By Senior Airman C. Todd Lopez
INCIRLIK AIR BASE, Turkey (Sept. 21, 2001) -- Career aspirations can change a dozen times through grade school, high school and college. Some want to be a doctor, or a fireman, or a policeman, or a rock'n'roll star.
But 1st Lt. Shawna Ng-A-Qui, now an F-16 pilot, didn't have any of that confusion about what she wanted to do as a kid.
1st Lt. Shawna Ng-A-Qui, an F-16 pilot with the 13th Fighter Squadron at Misawa Air Base, Japan, recently completed her first operational tour at Operation Northern Watch. The Manside Tester in the foreground is used by life support personnel to test oxygen equipment on pilots' flight helmets. Photo by Senior Airman Ashley Sorrels.
"I have always wanted to be a fighter pilot," confirmed Ng-A-Qui, "ever since I was in fourth grade, it's something I always wanted to do."
Ng-A-Qui, a Midwesterner with South American roots, says that while she had no specific heroes or role models in mind when she chose her career as a pilot, she did look to all fighter pilots and astronauts as examples of what she would like to become.
In high school, Ng-A-Qui served as a member of the Civil Air Patrol and achieved the rank of Cadet Lt. Col., perhaps an indicator of her role as an adult. She remembers, as a freshman, the onset of the Persian Gulf War, which eventually spurred operations such as Operation Northern Watch.
"I have been hearing about Iraq for about ten years," said Ng-A-Qui. "I was a freshman in high school then. But that was a conflict we kind of thought would end."
Besides the CAP, Ng-A-Qui spent time running track, playing soccer and volleyball, and working to get into the U.S. Air Force Academy in Colorado Springs, Colorado.
By 1998, Ng-A-Qui graduated from the Academy with a degree in engineering. Her first assignment as an Air Force pilot took her to Misawa AB at the northern tip of Japan. Her unit of F-16CJ fighter aircraft recently spent three months at Incirlik Air Base, Turkey, as part of Aerospace Expeditionary Force 5.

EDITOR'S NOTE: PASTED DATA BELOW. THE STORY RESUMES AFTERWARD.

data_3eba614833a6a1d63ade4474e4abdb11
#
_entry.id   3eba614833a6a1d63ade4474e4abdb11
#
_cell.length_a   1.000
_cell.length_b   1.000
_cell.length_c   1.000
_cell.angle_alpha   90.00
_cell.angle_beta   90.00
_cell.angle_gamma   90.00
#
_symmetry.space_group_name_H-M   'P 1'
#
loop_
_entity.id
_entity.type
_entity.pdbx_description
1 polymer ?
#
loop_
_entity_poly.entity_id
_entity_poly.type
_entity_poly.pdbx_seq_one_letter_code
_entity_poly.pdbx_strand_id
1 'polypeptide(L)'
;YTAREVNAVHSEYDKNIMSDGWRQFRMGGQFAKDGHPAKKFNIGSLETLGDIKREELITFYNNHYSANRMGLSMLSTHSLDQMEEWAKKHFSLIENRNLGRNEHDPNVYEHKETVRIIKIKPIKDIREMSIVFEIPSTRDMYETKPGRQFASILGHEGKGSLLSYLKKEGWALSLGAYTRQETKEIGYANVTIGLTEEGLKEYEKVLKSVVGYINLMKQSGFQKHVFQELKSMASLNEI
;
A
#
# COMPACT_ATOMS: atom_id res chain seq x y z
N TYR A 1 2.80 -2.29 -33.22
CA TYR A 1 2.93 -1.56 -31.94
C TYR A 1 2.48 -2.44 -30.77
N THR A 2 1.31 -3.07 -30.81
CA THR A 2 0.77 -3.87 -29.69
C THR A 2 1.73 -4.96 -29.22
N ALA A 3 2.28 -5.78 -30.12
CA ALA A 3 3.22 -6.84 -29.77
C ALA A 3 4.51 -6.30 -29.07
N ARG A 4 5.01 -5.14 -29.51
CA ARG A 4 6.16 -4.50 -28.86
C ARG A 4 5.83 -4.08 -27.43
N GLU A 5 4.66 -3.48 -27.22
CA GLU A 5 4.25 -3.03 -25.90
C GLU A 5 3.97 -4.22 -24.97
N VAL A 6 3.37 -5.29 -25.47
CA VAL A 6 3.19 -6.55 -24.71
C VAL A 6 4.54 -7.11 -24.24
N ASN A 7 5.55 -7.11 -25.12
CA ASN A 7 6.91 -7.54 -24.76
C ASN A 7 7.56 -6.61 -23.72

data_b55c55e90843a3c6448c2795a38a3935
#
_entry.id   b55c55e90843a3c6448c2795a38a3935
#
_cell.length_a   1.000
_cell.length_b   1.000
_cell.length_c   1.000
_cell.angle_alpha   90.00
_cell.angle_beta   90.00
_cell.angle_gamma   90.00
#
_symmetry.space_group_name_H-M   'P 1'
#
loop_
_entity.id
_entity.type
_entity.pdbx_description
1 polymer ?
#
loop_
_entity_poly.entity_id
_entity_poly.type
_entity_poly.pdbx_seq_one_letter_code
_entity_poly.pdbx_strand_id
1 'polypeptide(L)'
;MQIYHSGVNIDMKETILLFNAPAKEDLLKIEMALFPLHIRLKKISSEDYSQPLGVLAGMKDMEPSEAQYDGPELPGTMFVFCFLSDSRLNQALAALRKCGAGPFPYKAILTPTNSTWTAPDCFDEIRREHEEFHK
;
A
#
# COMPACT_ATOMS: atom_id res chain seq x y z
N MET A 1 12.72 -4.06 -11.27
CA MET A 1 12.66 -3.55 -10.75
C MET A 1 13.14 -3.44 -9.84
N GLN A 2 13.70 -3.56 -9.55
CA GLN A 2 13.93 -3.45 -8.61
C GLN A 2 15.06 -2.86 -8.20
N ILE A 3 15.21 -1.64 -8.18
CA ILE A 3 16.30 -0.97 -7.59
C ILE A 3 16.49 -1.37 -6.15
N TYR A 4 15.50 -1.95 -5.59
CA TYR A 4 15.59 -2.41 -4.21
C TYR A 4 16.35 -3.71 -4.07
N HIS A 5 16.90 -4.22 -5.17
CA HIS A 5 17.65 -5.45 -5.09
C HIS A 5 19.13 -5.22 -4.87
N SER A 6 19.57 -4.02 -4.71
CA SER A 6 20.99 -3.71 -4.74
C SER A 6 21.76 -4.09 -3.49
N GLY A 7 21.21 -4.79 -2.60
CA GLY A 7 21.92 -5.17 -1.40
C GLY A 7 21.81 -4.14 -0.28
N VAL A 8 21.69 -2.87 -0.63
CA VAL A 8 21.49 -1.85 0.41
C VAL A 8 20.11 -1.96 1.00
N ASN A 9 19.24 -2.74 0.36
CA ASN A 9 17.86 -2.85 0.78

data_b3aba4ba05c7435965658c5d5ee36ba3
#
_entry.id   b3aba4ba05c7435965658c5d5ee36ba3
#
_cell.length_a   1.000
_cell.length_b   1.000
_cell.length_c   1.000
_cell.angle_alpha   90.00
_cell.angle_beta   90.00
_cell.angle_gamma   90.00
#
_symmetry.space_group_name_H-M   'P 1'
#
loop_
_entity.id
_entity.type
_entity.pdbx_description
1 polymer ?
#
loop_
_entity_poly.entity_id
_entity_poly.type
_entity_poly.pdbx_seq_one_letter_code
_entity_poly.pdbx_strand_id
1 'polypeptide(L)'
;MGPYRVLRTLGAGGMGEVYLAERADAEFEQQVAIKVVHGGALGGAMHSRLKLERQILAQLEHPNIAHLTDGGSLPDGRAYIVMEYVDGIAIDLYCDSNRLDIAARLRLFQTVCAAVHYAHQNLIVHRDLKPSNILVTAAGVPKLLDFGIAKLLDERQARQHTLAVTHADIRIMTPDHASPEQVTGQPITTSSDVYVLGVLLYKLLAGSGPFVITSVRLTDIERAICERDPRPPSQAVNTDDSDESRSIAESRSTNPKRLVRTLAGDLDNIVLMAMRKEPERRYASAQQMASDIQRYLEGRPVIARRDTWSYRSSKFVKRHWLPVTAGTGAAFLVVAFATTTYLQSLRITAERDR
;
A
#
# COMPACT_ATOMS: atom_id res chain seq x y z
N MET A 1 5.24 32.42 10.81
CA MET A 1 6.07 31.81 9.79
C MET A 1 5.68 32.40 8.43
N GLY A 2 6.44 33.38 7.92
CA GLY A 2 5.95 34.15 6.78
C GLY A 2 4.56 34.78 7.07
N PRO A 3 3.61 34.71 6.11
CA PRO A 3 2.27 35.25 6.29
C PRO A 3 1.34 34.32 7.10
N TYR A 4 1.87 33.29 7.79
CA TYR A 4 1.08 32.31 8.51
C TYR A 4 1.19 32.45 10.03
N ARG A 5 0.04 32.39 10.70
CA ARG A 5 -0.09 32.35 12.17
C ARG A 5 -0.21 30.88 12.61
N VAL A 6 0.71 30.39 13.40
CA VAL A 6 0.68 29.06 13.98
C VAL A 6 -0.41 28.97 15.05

AEF 5 at ONW was her first "real world" assignment, and she has been targeted by hostile fire. "It's not really as scary as you think it might be," said Ng-A-Qui of the experience.
"The first time you see it though, it is an eye-opener," confides Ng-A-Qui. "But I haven't had anything real close to me."
Ng-A-Qui gives U.S. military hardware partial credit for her successful evasion of anti-aircraft fire.
"I feel really safe in the jet," she says of her aircraft. "It has great capabilities and self-protection systems."
Ng-A-Qui's commander credits mostly her.
"She performed magnificently," said Lt. Col. Joel Malone, 13th Expeditionary Fighter Squadron commander. "She is the first female pilot to fly a combat mission for Misawa's 35th Fighter Wing. This was her first real world, she was fired upon, and she fired back. She certainly did her job."
Ng-A-Qui is a wingman in her squadron but looks forward to advancing.
"While I am a wingman, I would like to be that person that people want to have on their wing. I would eventually like to become a flight lead, though, and then maybe go to weapons school," said Ng-A-Qui.
As a flight lead, Ng-A-Qui would move from being a follower amongst her fellow pilots to being a leader. But for now, she works on crafting her skill as a pilot and at being a member of a team she has great respect for.
"We are such a team here," said Ng-A-Qui, "I think the people that I respect the most, those that have been pilots a lot longer than me, are the people that don't have to say they are good. They are the people that, when you fly with them, they know they are good, they know the weapons system, they know the threat and they know how to fly. When you fly with them, you are in awe."